A few years ago, I had a long conversation with a good friend who was considered a networking expert in Europe. He did a lot of work with online networking or social networking.
During this conversation, we got into a fundamental disagreement on the subject. He believed that networking was first and foremost a numbers game. He said that "the more people you were connected to the stronger your network."
At first, I went along with this comment agreeing that the number of people in your network was in fact, very important. I then said, "the only thing more important than the quantity of people was the quality of people in your network." Suddenly, our paths diverged. He said the "quality of people in your network are really not that important, instead it is all a numbers game."
To this day, I steadfastly disagree. Networking is not a numbers game. It's more like a people puzzle. It's about building relationships with the close people in your network. That means that it's about finding ways to interconnect the relationships you have to build a powerful personal network. In order to do that -- you actually have to have a fair number of quality relationships in that sea of contacts.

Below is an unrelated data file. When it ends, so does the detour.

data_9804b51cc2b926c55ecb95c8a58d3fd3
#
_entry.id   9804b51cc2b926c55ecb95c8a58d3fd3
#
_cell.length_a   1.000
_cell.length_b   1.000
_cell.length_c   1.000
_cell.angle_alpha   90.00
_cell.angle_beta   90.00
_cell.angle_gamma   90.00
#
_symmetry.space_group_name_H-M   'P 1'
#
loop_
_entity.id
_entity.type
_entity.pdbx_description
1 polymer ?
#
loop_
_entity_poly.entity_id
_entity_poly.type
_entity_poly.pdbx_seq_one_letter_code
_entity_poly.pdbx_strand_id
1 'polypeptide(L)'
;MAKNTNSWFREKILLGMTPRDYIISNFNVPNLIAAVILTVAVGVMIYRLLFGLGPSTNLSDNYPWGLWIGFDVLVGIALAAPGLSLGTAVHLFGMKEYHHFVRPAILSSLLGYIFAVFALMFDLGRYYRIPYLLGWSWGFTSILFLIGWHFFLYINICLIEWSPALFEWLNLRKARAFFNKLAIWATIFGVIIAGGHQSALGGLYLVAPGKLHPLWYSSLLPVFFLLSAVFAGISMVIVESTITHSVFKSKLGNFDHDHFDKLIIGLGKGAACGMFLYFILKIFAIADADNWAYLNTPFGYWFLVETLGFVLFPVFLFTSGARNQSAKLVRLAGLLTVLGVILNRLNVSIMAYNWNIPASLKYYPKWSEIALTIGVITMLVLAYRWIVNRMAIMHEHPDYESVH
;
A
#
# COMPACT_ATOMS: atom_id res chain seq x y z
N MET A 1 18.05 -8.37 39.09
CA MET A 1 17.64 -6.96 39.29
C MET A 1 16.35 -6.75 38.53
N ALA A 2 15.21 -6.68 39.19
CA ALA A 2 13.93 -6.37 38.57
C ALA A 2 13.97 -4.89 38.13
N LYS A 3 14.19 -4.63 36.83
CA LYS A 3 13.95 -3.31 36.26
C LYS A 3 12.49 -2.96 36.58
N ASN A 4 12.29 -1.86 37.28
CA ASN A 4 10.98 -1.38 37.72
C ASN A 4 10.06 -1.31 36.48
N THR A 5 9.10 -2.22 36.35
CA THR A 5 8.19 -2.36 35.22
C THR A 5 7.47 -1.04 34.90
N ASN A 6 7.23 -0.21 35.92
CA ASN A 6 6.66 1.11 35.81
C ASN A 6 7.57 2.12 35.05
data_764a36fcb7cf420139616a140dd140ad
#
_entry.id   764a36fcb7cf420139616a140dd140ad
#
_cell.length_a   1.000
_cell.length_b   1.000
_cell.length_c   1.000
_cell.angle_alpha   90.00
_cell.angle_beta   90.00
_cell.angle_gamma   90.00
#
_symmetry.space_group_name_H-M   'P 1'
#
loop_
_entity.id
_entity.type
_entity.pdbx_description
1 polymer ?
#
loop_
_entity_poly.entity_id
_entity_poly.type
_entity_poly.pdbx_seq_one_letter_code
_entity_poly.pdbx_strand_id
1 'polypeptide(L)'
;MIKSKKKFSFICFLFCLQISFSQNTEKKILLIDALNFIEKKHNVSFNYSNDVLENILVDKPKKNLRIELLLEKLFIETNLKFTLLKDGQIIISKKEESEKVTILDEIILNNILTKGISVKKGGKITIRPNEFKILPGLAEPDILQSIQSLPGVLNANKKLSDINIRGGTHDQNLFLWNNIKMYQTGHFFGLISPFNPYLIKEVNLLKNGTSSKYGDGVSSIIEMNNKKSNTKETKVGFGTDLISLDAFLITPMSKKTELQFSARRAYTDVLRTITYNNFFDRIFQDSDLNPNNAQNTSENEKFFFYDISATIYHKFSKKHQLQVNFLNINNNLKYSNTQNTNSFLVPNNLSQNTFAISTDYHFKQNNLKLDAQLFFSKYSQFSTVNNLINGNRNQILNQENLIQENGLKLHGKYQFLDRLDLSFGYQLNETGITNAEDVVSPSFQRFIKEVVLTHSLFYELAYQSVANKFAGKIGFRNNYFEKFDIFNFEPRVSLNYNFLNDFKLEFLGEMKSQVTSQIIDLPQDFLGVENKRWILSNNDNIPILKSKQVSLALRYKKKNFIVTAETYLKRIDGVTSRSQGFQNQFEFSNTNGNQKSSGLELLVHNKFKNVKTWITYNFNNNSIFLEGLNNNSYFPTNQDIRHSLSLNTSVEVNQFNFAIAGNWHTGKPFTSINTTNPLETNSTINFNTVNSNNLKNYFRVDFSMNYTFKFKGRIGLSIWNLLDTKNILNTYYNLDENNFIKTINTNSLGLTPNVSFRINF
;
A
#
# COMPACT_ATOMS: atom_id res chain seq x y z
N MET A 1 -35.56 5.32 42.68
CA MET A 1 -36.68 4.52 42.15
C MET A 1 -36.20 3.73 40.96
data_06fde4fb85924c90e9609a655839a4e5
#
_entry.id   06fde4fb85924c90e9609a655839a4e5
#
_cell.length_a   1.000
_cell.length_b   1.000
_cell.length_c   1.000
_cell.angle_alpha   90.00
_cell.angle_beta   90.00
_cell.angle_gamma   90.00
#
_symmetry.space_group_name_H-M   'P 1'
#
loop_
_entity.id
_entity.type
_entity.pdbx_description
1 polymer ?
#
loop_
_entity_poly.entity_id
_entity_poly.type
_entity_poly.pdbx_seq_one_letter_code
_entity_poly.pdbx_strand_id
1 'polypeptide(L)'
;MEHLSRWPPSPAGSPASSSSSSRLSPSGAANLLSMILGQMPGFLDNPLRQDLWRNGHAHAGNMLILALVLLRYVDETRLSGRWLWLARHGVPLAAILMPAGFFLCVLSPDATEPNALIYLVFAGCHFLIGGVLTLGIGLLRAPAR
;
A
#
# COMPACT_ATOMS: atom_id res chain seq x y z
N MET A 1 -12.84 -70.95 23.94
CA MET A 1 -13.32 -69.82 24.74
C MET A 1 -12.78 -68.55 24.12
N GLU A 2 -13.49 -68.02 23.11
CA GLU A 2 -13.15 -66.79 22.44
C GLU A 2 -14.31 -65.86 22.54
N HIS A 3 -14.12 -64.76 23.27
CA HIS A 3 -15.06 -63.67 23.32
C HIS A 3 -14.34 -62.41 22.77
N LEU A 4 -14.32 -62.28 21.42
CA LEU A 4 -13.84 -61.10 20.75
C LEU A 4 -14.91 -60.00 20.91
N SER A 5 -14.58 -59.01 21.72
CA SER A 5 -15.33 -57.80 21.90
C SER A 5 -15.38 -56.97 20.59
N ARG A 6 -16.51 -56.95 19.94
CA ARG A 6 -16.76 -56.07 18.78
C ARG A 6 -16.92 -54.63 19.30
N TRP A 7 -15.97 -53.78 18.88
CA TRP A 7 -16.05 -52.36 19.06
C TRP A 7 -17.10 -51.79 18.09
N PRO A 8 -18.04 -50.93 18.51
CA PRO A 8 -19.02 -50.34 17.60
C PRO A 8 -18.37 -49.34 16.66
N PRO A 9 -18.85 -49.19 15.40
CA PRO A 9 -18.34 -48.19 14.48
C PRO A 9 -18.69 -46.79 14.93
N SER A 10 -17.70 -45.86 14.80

If your network is a mile wide and an inch deep, it will never be successful. Instead, your network needs to be both wide and -- in places, deep. That is, you need to have a wide set of contacts but some of those need to be connections that go deep. Therefore, the quality of your network is just as important, if not more important than the quantity of your network.
This doesn't mean that quantity isn't important. It is important. A small network of quality people limits your success. However, a large network with multiple quality relationships makes for a much more powerful, personal network.
It is a little like your left hand and your right hand. Both are really important. But one is generally stronger, more powerful and generally used more than the other. You can't accomplish what you want as easily without both. However, one is the stronger hand. This is similar to the quantity vs. quality argument in networking.
It is not what you know or who you know -- it's how well you know each other that counts.
Strong relationships take simple "contacts" and turn them into powerful "connections." It doesn't really matter if I have an amazing database of people with many phone numbers. What really matters is how many of them will take my call if I can pick up the phone and ask for a favor.
By the way, since that argument a few years ago, my friend is no longer in the networking business. Quantity is good but quality truly is King.